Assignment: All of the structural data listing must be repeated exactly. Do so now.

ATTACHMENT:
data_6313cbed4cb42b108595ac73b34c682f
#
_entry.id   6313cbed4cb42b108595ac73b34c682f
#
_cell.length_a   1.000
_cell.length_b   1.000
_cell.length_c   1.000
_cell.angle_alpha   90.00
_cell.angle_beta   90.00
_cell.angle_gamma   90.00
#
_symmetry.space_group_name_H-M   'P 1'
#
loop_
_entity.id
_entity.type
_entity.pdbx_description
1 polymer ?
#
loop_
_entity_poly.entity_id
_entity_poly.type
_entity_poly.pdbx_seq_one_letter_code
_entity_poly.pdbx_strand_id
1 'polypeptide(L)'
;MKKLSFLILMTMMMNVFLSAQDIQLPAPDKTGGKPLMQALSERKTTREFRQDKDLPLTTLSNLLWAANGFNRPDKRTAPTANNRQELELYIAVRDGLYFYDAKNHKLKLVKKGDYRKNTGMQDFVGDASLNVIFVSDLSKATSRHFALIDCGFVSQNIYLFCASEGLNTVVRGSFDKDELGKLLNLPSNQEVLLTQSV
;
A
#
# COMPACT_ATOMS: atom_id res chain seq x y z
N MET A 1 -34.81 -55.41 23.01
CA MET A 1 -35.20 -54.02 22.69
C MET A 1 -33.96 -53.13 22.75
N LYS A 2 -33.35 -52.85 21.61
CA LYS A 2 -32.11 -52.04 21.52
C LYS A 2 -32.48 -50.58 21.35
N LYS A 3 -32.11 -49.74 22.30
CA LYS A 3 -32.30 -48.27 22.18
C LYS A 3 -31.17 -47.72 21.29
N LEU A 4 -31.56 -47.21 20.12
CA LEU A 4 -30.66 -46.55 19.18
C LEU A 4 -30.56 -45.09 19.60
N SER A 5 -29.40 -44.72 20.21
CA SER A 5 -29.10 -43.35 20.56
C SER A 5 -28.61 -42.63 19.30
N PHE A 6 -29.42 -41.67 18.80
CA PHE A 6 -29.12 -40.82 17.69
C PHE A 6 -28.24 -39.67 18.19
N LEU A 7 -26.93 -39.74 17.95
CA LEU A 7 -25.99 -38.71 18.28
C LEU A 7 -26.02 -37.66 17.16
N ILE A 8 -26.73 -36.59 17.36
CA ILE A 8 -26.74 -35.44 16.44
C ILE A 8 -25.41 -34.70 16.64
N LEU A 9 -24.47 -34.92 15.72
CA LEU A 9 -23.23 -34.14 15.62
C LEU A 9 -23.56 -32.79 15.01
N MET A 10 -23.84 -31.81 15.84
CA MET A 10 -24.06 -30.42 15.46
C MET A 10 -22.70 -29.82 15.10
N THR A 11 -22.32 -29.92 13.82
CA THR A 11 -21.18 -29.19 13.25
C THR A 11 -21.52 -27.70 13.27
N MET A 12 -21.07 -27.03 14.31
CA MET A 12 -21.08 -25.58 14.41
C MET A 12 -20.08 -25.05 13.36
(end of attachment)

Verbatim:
data_6313cbed4cb42b108595ac73b34c682f
#
_entry.id   6313cbed4cb42b108595ac73b34c682f
#
_cell.length_a   1.000
_cell.length_b   1.000
_cell.length_c   1.000
_cell.angle_alpha   90.00
_cell.angle_beta   90.00
_cell.angle_gamma   90.00
#
_symmetry.space_group_name_H-M   'P 1'
#
loop_
_entity.id
_entity.type
_entity.pdbx_description
1 polymer ?
#
loop_
_entity_poly.entity_id
_entity_poly.type
_entity_poly.pdbx_seq_one_letter_code
_entity_poly.pdbx_strand_id
1 'polypeptide(L)'
;MKKLSFLILMTMMMNVFLSAQDIQLPAPDKTGGKPLMQALSERKTTREFRQDKDLPLTTLSNLLWAANGFNRPDKRTAPTANNRQELELYIAVRDGLYFYDAKNHKLKLVKKGDYRKNTGMQDFVGDASLNVIFVSDLSKATSRHFALIDCGFVSQNIYLFCASEGLNTVVRGSFDKDELGKLLNLPSNQEVLLTQSV
;
A
#
# COMPACT_ATOMS: atom_id res chain seq x y z
N MET A 1 -34.81 -55.41 23.01
CA MET A 1 -35.20 -54.02 22.69
C MET A 1 -33.96 -53.13 22.75
N LYS A 2 -33.35 -52.85 21.61
CA LYS A 2 -32.11 -52.04 21.52
C LYS A 2 -32.48 -50.58 21.35
N LYS A 3 -32.11 -49.74 22.30
CA LYS A 3 -32.30 -48.27 22.18
C LYS A 3 -31.17 -47.72 21.29
N LEU A 4 -31.56 -47.21 20.12
CA LEU A 4 -30.66 -46.55 19.18
C LEU A 4 -30.56 -45.09 19.60
N SER A 5 -29.40 -44.72 20.21
CA SER A 5 -29.10 -43.35 20.56
C SER A 5 -28.61 -42.63 19.30
N PHE A 6 -29.42 -41.67 18.80
CA PHE A 6 -29.12 -40.82 17.69
C PHE A 6 -28.24 -39.67 18.19
N LEU A 7 -26.93 -39.74 17.95
CA LEU A 7 -25.99 -38.71 18.28
C LEU A 7 -26.02 -37.66 17.16
N ILE A 8 -26.73 -36.59 17.36
CA ILE A 8 -26.74 -35.44 16.44
C ILE A 8 -25.41 -34.70 16.64
N LEU A 9 -24.47 -34.92 15.72
CA LEU A 9 -23.23 -34.14 15.62
C LEU A 9 -23.56 -32.79 15.01
N MET A 10 -23.84 -31.81 15.84
CA MET A 10 -24.06 -30.42 15.46
C MET A 10 -22.70 -29.82 15.10
N THR A 11 -22.32 -29.92 13.82
CA THR A 11 -21.18 -29.19 13.25
C THR A 11 -21.52 -27.70 13.27
N MET A 12 -21.07 -27.03 14.31
CA MET A 12 -21.08 -25.58 14.41
C MET A 12 -20.08 -25.05 13.36